I have an odd collection of forever-friends-books: a dictionary I used to read when in grade school (that’s my nerdy friend), a biochemistry book from university (the science geek I love); Captain Underpants (need I say more?}, a translated series of books Women’s Voices in Ukrainian Literature (this is everyday history at it’s best); How to do Psychic Readings Through Touch; and the list goes on! The point is, is that these books not only inform, they each play their part in satisfying a need of the heart, a curiosity of the mind and spirit. To ask any one human to be this kind of friend would be an impossible achievement for anyone.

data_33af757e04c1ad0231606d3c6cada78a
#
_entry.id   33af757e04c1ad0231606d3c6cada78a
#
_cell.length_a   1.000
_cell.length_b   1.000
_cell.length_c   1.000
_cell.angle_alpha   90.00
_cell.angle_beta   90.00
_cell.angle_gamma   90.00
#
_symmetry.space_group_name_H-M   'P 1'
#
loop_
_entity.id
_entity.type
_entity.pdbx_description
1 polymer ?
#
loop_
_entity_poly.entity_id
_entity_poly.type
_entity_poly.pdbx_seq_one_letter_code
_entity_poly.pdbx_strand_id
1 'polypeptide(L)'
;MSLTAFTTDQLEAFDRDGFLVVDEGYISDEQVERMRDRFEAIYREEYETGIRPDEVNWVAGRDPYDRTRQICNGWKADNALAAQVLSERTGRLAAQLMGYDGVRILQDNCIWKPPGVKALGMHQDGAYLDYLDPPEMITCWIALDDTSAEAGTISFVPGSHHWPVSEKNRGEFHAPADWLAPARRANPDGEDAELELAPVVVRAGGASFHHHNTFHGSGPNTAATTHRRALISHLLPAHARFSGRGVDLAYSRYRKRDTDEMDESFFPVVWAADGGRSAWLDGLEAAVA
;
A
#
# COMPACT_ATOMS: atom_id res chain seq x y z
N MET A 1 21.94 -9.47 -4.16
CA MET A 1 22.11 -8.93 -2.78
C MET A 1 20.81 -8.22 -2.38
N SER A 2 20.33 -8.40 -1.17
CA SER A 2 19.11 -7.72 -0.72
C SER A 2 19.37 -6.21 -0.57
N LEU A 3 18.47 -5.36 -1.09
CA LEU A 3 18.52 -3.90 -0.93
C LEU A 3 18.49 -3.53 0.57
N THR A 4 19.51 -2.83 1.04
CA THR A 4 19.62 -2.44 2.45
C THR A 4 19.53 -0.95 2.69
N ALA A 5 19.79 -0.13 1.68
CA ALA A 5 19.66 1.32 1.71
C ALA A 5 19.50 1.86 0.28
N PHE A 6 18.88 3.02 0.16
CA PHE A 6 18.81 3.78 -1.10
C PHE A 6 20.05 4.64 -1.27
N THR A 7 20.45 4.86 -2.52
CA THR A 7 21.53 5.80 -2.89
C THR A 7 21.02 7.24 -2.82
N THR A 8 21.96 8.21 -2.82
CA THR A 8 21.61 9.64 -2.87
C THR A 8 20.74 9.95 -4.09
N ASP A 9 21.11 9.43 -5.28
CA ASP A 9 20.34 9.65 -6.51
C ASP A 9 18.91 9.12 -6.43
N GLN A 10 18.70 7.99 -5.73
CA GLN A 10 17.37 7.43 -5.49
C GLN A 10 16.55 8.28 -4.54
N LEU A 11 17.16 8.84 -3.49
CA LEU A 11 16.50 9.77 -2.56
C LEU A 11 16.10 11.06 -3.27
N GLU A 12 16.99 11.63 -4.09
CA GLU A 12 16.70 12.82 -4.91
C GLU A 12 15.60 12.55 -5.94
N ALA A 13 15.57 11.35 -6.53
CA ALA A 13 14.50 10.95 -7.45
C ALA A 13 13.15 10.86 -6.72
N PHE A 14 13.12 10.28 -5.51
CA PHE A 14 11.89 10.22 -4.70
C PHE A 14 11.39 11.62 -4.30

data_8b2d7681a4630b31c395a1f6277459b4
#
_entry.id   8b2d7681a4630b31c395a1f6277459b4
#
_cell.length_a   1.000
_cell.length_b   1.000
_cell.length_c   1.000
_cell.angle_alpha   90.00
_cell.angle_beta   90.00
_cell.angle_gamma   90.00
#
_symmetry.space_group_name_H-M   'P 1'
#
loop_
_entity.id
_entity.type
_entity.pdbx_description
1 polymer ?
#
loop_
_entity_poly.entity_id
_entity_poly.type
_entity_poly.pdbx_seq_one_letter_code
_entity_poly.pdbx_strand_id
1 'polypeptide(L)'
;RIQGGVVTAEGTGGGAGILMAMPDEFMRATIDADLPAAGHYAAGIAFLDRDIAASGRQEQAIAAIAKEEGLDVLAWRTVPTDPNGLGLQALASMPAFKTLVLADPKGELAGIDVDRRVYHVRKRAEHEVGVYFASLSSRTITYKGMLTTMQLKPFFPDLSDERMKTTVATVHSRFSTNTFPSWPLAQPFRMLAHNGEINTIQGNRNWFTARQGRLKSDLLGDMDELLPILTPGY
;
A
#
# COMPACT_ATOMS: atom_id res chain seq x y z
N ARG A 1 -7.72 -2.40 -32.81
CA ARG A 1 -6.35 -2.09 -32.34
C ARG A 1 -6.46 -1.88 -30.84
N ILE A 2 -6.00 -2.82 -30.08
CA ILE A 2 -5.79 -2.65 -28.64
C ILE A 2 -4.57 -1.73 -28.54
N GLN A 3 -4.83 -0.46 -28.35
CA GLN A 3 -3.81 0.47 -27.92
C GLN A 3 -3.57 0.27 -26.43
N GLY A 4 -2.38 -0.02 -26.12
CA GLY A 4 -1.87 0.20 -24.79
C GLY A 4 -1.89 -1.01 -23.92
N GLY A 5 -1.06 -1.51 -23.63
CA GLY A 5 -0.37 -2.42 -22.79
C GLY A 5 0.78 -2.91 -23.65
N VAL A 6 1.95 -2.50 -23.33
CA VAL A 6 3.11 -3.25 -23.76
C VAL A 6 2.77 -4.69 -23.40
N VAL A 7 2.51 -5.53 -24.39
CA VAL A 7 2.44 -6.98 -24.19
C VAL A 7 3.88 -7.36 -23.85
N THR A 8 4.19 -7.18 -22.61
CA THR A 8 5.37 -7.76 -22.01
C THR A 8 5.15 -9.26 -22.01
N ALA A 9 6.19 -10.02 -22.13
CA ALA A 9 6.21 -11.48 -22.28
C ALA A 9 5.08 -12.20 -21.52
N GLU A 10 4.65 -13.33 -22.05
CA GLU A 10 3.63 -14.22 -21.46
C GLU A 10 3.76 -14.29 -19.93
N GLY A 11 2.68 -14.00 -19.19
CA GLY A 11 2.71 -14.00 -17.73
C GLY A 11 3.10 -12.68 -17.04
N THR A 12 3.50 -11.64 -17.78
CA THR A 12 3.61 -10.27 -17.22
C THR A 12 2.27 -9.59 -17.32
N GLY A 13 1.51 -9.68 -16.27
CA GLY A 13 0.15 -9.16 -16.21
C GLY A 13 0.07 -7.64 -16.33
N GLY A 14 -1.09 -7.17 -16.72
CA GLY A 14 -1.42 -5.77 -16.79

Books are the one freindship writers should never overlook. For many reasons, our words affect how people not only see and interact with their world, but also how they feel. We have a duty, a sacred trust, to be as engrossing, as engaging as we can be in creating spell binding worlds with characters who will stay with the reader long after the covers are closed.

Sometinmes you never know the value of a moment until it becomes a memory.
 Dr. Seuss